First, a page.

3rd Party Risk Management , Application Security , Breach Notification

How Evolving Privacy Regulations Affect Consumer Health Apps

Attorney Brad Rostolsky Discusses FTC's Health Breach Notification Rule, State Laws
How Evolving Privacy Regulations Affect Consumer Health Apps
Regulatory attorney Brad Rostolsky of law firm Reed Smith

Health technology providers - including makers of mobile health apps, personal health records, fitness devices and an array of other related products and services - must keep a watchful eye on critical evolving privacy and regulatory issues in the months ahead, says attorney Brad Rostolsky of the law firm Reed Smith.

For instance, the Federal Trade Commission in September issued guidance warning that certain entities not covered under HIPAA, including vendors of personal health records and mobile health apps, will face potential monetary penalties for failure to comply with the commission's 12-year-old- and so far never-enforced - Health Breach Notification Rule (see: FTC: Health App, Device Makers Must Report Breaches).

The guidance has prompted health technology providers that intentionally framed their businesses directly to consumers, in part to help avoid falling under the HIPAA umbrella, to now reassess the privacy and security regulatory considerations of their products.

It's a matter of time before the FTC issues its first enforcement action under that rule, Rostolsky says, "and it will be interesting to see what the facts look like and who are the targets. Will [regulators] be looking at health app vendors through a magnifying glass, or will it be broader that that?"

In the meantime, states - including California, Virginia and Colorado - are implementing new privacy regulations that also potentially affect makers of medical devices and health apps, Rostolsky says.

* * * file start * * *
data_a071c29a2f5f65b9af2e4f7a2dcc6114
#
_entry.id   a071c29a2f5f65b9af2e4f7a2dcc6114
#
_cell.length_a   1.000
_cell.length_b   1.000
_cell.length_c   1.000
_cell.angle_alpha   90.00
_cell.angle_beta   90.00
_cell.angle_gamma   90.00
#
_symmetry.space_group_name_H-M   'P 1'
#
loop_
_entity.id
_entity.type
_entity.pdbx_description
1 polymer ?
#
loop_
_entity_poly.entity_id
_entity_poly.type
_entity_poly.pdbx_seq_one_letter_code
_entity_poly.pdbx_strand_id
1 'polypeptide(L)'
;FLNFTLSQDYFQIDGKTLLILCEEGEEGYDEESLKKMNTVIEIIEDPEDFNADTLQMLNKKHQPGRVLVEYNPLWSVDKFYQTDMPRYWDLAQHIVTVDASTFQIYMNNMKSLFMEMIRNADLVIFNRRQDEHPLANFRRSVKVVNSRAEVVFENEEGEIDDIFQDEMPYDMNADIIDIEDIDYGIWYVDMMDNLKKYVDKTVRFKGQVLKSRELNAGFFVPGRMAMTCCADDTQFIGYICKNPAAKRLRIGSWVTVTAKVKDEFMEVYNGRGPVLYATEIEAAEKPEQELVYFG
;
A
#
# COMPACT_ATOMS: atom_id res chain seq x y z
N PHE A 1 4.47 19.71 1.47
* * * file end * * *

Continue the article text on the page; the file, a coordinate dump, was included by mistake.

"These laws generally incorporate a private right of action so that the individuals who are adversely affected by an incident are able to take some sort of [legal] action themselves, utilizing the state law. This is different from HIPAA where there is no private right of action."

In the interview (see audio link below photo), Rostolsky also discusses:

  • Other effects state privacy law trends may have on the makers of mobile health apps, medical device makers and other health product vendors that fall outside the scope of HIPAA;
  • Other critical considerations involving the FTC Health Breach Notification Rule;
  • His advice to makers of digital health products regarding data security and privacy regulatory issues.

Rostolsky is a partner with Reed Smith’s HIPAA and health privacy and security practice. He advises clients - including hospitals, medical practices, electronic health records providers, medical device companies and others - on privacy and security issues, such as cyber and ransomware attack readiness and response, and compliance with new developments concerning federal regulations and state laws.




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